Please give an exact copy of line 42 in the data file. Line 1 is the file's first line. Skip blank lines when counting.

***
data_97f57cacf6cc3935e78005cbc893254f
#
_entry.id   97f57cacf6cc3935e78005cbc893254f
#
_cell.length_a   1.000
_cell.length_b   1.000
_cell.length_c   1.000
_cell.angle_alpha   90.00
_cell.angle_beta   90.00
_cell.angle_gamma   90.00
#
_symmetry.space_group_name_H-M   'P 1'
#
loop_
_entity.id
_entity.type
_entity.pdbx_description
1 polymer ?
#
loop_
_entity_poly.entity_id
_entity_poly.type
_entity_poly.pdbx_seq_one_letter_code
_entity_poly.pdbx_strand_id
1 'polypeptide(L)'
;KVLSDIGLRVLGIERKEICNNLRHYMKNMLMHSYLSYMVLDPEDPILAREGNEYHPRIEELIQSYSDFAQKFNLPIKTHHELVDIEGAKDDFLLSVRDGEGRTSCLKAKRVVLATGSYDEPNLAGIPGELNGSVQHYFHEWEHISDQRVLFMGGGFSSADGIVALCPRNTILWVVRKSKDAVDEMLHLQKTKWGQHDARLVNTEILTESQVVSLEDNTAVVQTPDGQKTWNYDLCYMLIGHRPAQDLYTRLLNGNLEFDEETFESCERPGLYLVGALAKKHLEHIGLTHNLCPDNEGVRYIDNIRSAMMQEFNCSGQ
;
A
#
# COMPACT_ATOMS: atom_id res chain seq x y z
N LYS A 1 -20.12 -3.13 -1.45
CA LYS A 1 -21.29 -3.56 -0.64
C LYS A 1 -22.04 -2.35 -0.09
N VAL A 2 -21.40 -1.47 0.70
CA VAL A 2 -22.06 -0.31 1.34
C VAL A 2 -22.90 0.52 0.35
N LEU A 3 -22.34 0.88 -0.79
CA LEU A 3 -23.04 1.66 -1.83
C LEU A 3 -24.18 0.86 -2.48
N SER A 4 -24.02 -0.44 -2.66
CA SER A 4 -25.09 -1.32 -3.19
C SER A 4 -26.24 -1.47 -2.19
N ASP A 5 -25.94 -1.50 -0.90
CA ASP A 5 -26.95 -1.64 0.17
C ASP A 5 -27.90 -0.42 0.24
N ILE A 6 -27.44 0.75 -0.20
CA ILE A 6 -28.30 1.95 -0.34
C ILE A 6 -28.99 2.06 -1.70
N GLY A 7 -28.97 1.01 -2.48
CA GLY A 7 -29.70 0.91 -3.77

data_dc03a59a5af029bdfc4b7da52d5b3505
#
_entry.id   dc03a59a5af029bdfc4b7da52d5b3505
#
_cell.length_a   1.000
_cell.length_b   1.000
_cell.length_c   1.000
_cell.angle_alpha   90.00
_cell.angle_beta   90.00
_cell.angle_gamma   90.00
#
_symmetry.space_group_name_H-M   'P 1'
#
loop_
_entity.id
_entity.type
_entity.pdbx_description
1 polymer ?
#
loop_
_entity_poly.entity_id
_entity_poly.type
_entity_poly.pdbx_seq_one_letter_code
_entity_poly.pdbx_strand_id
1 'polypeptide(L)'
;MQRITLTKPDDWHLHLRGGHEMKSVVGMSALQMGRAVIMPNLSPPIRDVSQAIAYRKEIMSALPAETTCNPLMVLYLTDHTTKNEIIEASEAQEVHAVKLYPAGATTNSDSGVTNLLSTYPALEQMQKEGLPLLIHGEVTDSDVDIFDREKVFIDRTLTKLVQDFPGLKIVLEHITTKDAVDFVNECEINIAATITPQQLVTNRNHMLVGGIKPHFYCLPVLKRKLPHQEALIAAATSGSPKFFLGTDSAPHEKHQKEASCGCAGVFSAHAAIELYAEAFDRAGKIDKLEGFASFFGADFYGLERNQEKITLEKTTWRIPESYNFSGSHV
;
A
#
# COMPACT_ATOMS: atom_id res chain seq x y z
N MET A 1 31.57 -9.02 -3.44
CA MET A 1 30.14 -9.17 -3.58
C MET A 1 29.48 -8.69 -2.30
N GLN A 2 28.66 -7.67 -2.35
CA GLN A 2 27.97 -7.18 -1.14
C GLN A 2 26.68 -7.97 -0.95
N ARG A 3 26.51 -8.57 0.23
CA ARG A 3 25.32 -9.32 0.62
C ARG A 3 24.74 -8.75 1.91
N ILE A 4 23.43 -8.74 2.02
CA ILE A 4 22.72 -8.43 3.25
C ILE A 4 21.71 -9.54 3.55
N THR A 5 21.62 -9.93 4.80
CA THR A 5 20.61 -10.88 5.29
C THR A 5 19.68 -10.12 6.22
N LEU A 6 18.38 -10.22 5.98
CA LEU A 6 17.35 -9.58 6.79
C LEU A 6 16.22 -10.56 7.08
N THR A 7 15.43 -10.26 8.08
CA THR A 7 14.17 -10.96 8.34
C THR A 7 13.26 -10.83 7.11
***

C SER A 4 -26.24 -1.47 -2.19